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Theme - Performances and performance-related activities

A wealth of concerts and performances celebrate the diversity of creativity throughout the world and in York itself. Performance-related activities enhance the programme.

Music as architecture

13 June, 7.30pm, National Centre for Early Music (NCEM)

Join the students of the University of York Creative Performance Project, directed by Ambrose Field, as they unveil an evening soundscape of music, performance and video giving a usual musical perspective on York’s famous historic architecture.

Admission: £6, concessions £4, students £3,

The 24: Festival of nations

15 June, 7pm, Sir Jack Lyons Concert Hall

This year  marks the 1,700th anniversary of the creation of the Edict of Milan (Edict of Tolerance) by Constantine the Great. Constantine was born in Niš and crowned Emperor in York some 30 years later. As part of this anniversary, the 24 presents music from across Europe and beyond, including works linking Serbia with the UK, in celebrarion of tolerance - religious and otherwise.

Admission: £6, students £3, via University Box Office, 01904 322439

Art out of crisis: A play from the Theresienstadt Ghetto

16 June, 3pm, Theatre, Film and Television Building (TFTV), University of York

In times of crisis, why do some societies respond with art?  The UK premiere of The Smoke of Home, a play written in the World War II Jewish Ghetto at Theresienstadt, forms the centerpiece of an afternoon of engagement with this question.

Admission: Free, ticketed

University Choir and Symphony Orchestra concert

20 June, 7.30pm, York Minster

Verdi’s great Missa da Requiem completed in 1874 is probably the best-known setting of the text. Hans von Bülow famously described it as ‘an opera in ecclesiastical dress’. A true vocal concert piece of the nineteenth-century tradition it is truly a requiem writ grand; it is filled with splendid horror, perhaps the most exhilarating of emotions, and as a result plays out as something which is much more than easy listening. 

Admission: Prices vary, see event details

Anne Boleyn

20-22 June, 7pm, King's Manor

Meet the young, fearless and provocative Anne Boleyn as her aspirations to rule the heart of the King leave her fighting for the crown of the Queen in this 2010 play by Howard Brenton set in the court of Henry VIII. Played out in an original open-air Tudor courtyard, the performance is fast-paced, witty and utterly immersive.

Admission: £10, concessions £7, UoY students £5,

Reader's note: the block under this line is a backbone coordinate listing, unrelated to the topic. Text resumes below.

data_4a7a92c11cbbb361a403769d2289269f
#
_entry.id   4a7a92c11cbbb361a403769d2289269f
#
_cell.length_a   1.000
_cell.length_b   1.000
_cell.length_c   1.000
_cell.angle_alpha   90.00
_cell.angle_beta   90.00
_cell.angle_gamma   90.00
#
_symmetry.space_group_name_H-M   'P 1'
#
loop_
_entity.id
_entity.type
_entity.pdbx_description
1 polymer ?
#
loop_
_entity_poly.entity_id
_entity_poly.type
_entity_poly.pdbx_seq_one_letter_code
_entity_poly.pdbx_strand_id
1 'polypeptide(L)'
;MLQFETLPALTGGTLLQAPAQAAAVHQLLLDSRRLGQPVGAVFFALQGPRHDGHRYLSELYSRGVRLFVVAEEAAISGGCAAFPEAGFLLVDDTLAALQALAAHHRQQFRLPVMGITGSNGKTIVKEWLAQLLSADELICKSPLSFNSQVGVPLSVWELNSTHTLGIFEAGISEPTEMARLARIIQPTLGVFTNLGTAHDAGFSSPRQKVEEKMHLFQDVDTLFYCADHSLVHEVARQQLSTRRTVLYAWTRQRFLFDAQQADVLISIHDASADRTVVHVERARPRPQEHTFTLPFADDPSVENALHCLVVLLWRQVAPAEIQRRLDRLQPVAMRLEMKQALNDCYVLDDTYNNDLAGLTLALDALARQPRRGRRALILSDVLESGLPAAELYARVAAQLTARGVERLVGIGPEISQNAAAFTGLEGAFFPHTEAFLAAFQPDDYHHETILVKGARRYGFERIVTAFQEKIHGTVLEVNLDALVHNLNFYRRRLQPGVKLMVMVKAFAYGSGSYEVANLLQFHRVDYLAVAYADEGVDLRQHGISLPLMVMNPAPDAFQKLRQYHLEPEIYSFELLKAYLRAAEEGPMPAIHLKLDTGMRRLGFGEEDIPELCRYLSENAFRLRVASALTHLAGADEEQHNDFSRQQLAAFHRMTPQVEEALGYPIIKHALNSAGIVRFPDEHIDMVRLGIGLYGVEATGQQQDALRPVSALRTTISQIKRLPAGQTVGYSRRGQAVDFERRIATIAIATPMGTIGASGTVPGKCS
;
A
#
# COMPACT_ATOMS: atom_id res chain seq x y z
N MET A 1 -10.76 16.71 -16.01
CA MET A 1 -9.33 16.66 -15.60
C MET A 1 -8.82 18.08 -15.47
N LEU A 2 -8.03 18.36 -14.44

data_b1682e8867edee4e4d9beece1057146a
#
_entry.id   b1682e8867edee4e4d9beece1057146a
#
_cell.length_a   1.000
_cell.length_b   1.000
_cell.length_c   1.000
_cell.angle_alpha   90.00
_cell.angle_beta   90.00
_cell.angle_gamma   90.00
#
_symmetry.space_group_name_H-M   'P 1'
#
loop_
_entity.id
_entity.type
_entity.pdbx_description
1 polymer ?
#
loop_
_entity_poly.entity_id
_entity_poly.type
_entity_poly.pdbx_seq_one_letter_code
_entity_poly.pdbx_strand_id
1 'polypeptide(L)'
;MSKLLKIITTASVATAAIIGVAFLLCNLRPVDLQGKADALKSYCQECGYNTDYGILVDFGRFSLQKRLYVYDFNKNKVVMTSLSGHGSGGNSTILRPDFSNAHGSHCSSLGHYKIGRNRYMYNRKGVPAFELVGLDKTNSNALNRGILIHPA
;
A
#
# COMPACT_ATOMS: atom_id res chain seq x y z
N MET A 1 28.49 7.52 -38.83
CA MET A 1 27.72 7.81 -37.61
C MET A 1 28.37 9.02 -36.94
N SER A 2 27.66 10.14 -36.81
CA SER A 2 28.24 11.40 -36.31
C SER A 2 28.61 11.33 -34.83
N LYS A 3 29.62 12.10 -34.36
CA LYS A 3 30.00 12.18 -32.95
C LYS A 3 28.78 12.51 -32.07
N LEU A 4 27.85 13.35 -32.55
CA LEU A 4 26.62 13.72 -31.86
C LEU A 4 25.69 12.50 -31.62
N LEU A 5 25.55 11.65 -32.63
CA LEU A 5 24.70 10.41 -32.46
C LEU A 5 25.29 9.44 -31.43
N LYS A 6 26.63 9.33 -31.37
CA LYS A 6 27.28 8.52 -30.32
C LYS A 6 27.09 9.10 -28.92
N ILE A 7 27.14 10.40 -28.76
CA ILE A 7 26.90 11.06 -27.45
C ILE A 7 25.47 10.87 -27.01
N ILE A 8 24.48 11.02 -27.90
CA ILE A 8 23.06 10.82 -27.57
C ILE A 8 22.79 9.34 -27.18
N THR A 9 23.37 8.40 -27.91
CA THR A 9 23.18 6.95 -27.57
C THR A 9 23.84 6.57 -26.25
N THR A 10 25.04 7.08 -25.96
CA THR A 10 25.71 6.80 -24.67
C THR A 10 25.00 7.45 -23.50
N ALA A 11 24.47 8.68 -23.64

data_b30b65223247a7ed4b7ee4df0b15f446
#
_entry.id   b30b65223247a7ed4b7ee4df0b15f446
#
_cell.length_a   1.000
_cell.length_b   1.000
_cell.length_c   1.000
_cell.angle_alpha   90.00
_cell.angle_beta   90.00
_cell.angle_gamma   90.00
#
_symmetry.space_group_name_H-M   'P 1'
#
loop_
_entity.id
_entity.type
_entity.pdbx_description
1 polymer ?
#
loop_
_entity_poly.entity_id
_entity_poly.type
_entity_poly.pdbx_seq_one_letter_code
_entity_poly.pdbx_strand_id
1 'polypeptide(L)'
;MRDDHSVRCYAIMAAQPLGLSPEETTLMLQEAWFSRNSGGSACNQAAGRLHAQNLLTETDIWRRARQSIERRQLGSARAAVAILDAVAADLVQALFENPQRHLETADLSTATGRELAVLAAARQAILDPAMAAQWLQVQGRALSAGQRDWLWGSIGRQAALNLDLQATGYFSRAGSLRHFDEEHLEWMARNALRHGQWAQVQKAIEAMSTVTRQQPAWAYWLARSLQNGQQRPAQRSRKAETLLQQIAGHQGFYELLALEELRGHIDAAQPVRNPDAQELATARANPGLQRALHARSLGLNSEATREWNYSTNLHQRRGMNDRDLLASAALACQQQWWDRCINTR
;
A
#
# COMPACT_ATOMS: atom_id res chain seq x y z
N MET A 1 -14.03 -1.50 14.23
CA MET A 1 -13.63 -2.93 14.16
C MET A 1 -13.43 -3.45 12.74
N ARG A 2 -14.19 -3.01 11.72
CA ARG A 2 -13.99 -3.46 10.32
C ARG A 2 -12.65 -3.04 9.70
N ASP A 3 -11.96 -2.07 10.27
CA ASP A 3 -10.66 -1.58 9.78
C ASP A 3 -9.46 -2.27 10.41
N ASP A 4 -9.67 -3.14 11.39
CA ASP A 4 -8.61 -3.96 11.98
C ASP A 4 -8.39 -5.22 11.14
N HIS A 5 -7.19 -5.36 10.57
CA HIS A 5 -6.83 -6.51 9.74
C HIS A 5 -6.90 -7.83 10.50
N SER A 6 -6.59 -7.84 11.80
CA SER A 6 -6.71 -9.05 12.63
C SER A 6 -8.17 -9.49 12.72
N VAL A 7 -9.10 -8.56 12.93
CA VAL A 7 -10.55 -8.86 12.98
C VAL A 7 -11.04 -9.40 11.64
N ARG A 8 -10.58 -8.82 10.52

The Dutch Courtesan

20-22 June, 7.30pm, TFTV, University of York

One of the greatest Jacobean comedies,  John Marston's masterpiece weaves together tales of sexual obsession, clever con-tricks, and radical freethinking into a striking plot which leads two of its characters to the foot of the gallows.  Directed by Mike Cordner.

Admission: £7, concessions £5, 10 for the price of 9,

Jacobean schools comedy workshop

20 June, 4.30pm, TFTV, University of York

To coincide with The Dutch Courtesan, theatre director Tom Wright explores the challenges of staging Jacobean comedy in this fun and practical workshop. Tom will use techniques drawing from mask, clowning and commedia del arte to explore the skills needed to play a trickster on stage.

Admission: Free, ticketed,

Jacobean Theatre Now

21 June, 5.45pm, TFTV, University of York

Setting the stage for the evening performance, leading theatre critic Michael Billington discusses Jacobean plays on the contemporary stage with Dutch Courtesan director Mike Cordner.

Admission: Free, ticketed,

University of York Jazz Orchestra

21 June, 7.30pm, NCEM

Featuring the music of Ensemble Quintessence, Chile’s most popular contemporary jazz ensemble, and a musical response by Ricardo Alvarez to the colourful festival of the Feast of La Tirana in northern Chile.

Admission: £13, concessions £11, students £3,

Jacobean comedy workshop

22 June, 3.30pm, TFTV, University of York

To coincide with The Dutch Courtesan, theatre director Tom Wright explores the challenges of staging Jacobean comedy in this fun and practical workshop. Tom will use techniques drawing from mask, clowning and commedia del arte to explore the skills needed to play a trickster on stage. Open to all.

Admission: Free,

ZRI - Brahms and the Gypsy

23 June, 7.30pm, NCEM